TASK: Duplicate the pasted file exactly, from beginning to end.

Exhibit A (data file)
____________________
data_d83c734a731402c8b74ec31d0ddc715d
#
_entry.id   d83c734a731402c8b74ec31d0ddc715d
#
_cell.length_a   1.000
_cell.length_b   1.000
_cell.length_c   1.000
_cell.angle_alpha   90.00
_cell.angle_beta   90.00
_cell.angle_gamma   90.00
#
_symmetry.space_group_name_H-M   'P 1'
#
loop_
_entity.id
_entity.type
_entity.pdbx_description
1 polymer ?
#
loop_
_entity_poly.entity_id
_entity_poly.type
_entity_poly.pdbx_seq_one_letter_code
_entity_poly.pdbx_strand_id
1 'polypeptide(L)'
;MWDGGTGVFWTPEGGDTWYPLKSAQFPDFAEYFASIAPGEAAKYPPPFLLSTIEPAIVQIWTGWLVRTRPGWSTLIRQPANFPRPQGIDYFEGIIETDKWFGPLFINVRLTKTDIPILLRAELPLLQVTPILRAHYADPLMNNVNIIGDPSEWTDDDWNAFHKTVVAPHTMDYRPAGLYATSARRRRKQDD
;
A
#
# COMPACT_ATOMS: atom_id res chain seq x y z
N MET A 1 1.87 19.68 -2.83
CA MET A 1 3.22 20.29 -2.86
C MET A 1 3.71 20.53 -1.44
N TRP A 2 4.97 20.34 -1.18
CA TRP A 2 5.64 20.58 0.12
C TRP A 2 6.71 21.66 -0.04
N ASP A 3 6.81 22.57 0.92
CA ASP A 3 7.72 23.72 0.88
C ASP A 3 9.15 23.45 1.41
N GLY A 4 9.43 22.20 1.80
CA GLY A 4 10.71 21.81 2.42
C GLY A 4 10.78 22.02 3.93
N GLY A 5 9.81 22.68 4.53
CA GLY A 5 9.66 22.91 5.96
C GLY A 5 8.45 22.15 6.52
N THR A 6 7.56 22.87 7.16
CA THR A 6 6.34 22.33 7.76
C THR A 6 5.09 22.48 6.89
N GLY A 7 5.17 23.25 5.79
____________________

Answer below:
data_d83c734a731402c8b74ec31d0ddc715d
#
_entry.id   d83c734a731402c8b74ec31d0ddc715d
#
_cell.length_a   1.000
_cell.length_b   1.000
_cell.length_c   1.000
_cell.angle_alpha   90.00
_cell.angle_beta   90.00
_cell.angle_gamma   90.00
#
_symmetry.space_group_name_H-M   'P 1'
#
loop_
_entity.id
_entity.type
_entity.pdbx_description
1 polymer ?
#
loop_
_entity_poly.entity_id
_entity_poly.type
_entity_poly.pdbx_seq_one_letter_code
_entity_poly.pdbx_strand_id
1 'polypeptide(L)'
;MWDGGTGVFWTPEGGDTWYPLKSAQFPDFAEYFASIAPGEAAKYPPPFLLSTIEPAIVQIWTGWLVRTRPGWSTLIRQPANFPRPQGIDYFEGIIETDKWFGPLFINVRLTKTDIPILLRAELPLLQVTPILRAHYADPLMNNVNIIGDPSEWTDDDWNAFHKTVVAPHTMDYRPAGLYATSARRRRKQDD
;
A
#
# COMPACT_ATOMS: atom_id res chain seq x y z
N MET A 1 1.87 19.68 -2.83
CA MET A 1 3.22 20.29 -2.86
C MET A 1 3.71 20.53 -1.44
N TRP A 2 4.97 20.34 -1.18
CA TRP A 2 5.64 20.58 0.12
C TRP A 2 6.71 21.66 -0.04
N ASP A 3 6.81 22.57 0.92
CA ASP A 3 7.72 23.72 0.88
C ASP A 3 9.15 23.45 1.41
N GLY A 4 9.43 22.20 1.80
CA GLY A 4 10.71 21.81 2.42
C GLY A 4 10.78 22.02 3.93
N GLY A 5 9.81 22.68 4.53
CA GLY A 5 9.66 22.91 5.96
C GLY A 5 8.45 22.15 6.52
N THR A 6 7.56 22.87 7.16
CA THR A 6 6.34 22.33 7.76
C THR A 6 5.09 22.48 6.89
N GLY A 7 5.17 23.25 5.79